Architects and designers spend a huge amount of time in front of their computer screens, and rely heavily on what the monitor is displaying and how the colours, brightness and contrasts are presented.
The image quality needs to be accurate, so that when a drawing, diagram or image is opened on an alternative screen or is physically printed, it will appear exactly as you want it.
As architects, designers, and students you need to aim for at the very minimum, a 24 inch sized screen with the highest resolution your budget can stretch to.
To provide a short answer to the question of which is the best suited monitor for architecture and design work, the below three examples (priced in descending order) do the job very well.
Best high-end monitor for architects and designers
- Create an efficient workspace with the Dell UltraSharp U2720Q 27 inch 4K UHD (3840 x 2160) LED Backlit LCD IPS USB-C Monitor (7GZ651)
- Sleek design - 27 inch diagonal 4K UHD IPS screen with vibrant 3840 x 2160 resolution and thin profile that supports virtually seamless multi-display setups
- Exceptional visuals - see consistent, vibrant colors across a wide viewing angle enabled by In-Plane Switching (IPS) technology
- Experience simple, convenient connectivity - work with your most frequently-used devices with DisplayPort, HDMI, USB ports, and Audio Line out
Best mid-range monitor for architects, students and designers
- See details in striking clarity. With QHD (2560x1440) resolution, you'll get 1.77 times more details than full HD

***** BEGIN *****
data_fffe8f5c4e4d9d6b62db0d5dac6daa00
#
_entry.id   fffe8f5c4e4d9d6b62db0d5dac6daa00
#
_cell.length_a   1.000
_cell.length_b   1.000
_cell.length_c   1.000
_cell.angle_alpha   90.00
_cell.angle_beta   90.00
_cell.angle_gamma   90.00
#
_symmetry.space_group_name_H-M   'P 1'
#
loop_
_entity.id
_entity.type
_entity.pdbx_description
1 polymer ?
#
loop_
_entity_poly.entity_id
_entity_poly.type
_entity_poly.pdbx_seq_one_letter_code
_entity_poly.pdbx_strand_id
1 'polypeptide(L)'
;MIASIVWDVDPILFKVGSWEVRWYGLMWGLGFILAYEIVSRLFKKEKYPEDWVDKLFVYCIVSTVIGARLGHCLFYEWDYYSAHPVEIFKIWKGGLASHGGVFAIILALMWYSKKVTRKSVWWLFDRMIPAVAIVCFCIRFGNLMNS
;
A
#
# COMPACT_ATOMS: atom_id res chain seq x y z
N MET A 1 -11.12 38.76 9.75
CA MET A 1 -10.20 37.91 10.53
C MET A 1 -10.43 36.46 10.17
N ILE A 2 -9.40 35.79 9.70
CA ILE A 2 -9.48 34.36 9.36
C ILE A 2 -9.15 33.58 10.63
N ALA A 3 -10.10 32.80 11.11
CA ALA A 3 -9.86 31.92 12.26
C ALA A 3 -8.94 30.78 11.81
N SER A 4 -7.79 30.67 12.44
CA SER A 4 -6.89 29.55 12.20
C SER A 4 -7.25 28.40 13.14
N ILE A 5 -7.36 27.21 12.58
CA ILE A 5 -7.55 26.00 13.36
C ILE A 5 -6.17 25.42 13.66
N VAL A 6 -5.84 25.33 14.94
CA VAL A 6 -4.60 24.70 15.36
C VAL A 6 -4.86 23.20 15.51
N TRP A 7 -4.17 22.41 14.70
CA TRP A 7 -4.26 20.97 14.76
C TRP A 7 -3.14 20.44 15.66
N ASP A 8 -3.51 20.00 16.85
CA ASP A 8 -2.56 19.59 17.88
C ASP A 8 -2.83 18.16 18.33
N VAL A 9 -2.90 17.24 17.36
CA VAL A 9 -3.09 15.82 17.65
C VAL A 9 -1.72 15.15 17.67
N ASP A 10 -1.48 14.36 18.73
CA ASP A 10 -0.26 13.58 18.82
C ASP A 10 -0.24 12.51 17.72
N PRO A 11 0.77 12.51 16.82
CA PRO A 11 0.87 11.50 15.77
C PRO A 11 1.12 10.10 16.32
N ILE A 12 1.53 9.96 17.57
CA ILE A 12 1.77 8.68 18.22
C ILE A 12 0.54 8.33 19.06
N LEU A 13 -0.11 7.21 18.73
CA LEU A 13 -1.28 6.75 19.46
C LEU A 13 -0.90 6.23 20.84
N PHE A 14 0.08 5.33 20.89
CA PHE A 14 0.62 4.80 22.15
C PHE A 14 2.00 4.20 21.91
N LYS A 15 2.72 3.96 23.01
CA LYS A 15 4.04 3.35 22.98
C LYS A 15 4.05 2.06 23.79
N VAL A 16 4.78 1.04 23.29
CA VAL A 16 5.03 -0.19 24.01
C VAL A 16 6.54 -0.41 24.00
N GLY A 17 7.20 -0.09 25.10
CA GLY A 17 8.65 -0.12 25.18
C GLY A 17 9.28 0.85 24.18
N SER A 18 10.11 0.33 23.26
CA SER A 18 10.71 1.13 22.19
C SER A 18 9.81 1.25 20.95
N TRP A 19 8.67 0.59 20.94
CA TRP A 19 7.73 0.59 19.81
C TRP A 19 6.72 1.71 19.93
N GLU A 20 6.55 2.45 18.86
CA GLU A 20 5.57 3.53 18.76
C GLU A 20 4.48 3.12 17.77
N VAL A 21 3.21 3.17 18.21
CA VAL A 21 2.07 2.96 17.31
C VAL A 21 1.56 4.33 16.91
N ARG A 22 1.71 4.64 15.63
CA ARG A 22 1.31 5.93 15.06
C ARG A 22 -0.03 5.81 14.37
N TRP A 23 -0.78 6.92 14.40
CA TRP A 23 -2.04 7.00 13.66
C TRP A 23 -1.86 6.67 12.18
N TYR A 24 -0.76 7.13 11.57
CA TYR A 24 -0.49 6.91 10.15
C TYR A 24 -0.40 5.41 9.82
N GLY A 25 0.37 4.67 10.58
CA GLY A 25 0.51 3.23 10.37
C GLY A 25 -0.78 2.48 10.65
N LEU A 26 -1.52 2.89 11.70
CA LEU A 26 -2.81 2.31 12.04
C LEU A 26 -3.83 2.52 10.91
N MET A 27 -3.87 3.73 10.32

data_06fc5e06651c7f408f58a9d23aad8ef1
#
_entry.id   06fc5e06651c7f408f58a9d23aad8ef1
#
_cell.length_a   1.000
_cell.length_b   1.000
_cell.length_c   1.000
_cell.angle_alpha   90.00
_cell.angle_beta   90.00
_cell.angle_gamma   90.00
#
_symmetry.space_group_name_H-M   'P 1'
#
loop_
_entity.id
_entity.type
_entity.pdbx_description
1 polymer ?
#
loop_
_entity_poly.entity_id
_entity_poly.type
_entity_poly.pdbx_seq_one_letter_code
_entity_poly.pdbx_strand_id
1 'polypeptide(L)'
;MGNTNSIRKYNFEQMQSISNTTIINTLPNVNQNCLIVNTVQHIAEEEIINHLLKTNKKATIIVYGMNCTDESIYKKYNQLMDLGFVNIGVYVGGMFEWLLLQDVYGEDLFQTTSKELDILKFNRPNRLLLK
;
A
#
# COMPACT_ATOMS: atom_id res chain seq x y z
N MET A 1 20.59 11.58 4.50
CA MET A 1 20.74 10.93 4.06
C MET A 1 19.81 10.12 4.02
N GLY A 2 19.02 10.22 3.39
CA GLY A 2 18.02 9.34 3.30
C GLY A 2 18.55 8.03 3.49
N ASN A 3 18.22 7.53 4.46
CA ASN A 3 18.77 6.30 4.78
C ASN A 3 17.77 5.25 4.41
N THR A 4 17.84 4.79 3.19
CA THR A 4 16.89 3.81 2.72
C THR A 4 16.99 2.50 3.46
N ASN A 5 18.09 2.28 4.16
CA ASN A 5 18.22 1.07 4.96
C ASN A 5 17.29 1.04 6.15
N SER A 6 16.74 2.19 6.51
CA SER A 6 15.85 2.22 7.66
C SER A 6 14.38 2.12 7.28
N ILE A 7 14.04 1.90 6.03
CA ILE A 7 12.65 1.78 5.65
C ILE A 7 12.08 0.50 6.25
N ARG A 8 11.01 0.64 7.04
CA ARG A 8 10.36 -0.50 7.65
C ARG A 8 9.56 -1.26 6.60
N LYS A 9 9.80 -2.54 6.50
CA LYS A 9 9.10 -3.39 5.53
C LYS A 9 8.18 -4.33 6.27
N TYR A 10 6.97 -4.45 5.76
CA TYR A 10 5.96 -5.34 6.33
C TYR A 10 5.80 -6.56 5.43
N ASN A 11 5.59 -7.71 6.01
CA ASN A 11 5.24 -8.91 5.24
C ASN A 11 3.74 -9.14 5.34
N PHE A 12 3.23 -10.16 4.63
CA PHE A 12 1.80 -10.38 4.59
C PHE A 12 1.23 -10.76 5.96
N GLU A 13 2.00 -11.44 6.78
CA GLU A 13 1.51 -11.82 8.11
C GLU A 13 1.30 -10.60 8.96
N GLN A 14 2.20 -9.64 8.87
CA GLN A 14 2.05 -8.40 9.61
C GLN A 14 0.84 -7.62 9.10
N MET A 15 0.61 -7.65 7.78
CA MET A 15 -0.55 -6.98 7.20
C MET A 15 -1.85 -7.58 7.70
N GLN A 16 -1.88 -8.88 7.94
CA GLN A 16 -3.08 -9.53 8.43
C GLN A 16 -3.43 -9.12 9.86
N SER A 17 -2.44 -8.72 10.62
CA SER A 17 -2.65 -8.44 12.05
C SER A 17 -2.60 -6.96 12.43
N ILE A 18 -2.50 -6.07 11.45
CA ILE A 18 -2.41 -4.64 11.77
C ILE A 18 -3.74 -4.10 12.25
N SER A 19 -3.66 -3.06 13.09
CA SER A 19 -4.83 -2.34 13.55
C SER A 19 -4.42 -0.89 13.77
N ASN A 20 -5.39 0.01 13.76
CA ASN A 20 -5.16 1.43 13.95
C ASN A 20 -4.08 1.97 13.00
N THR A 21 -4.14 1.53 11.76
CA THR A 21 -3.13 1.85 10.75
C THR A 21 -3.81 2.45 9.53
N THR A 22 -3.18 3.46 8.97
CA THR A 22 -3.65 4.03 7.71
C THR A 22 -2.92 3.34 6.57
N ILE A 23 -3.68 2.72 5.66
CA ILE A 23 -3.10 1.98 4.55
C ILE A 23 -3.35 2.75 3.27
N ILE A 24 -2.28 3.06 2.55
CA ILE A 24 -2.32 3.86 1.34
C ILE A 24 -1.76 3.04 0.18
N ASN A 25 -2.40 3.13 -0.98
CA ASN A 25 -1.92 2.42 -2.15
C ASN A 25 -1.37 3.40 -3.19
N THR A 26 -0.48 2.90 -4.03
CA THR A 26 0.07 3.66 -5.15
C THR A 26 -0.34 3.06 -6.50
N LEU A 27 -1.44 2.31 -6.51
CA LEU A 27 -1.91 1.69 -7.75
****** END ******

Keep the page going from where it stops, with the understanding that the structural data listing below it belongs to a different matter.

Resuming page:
- Your Ultra sharp monitor is factory calibrated at 99% RGB Coverage to an accuracy of delta-e less than 2, for precise hues right out of the box
- See consistent, vibrant colors across a wide viewing angle enabled by In plane switching (IPS) Technology. Power Consumption (On mode):26 W
- 3 year Warranty
- 60 hertz
Best budget monitor for architecture students and young designers
- 21.5 inches Full HD (1920 x 1080) widescreen IPS display
- And Radeon free sync technology. No compatibility for VESA Mount
- Refresh rate: 75 hertz - Using HDMI port
- Zero-frame design; Ultra-thin; 4ms response time; IPS panel
- Ports: 1 x HDMI & 1 x VGA
- Aspect ratio - 16:9. Color supported - 16.7 million colors. Brightness - 250 nit
- Tilt angle -5 degree to 15 degree. Horizontal viewing angle-178 degree. Vertical viewing angle-178 degree
What to look for before buying
But to investigate this in more detail and research into how to choose the best monitor for you, continue reading…
When selecting the right sized monitor its important to stay within individual budget constraints and being wary of the available desk space you have.
For architects and designers however, when it comes to size the bigger the better. You will rarely buy a computer monitor that is too large and wish you went smaller.
The resolution of a screen refers to the dimensions of the screen in pixels, which when combined with a physical display size (the aspect ratio), the more pixels you have the sharper it will be.
Ideally to get the best experience out of your monitor you need to aim for a 4K display, these are not cheap however. So if this is not an option, do not go lower a 16:9 aspect ratio, which is most commonly 1,920 x 1,080 (FHD, or full HD). Full HD screens have an aspect ratio of 16:9
Screen sizes are measured on the length of the screens diagonal dimension, and much like the above, buy the largest size your budget allows with a minimum aspect ratio of 16:9.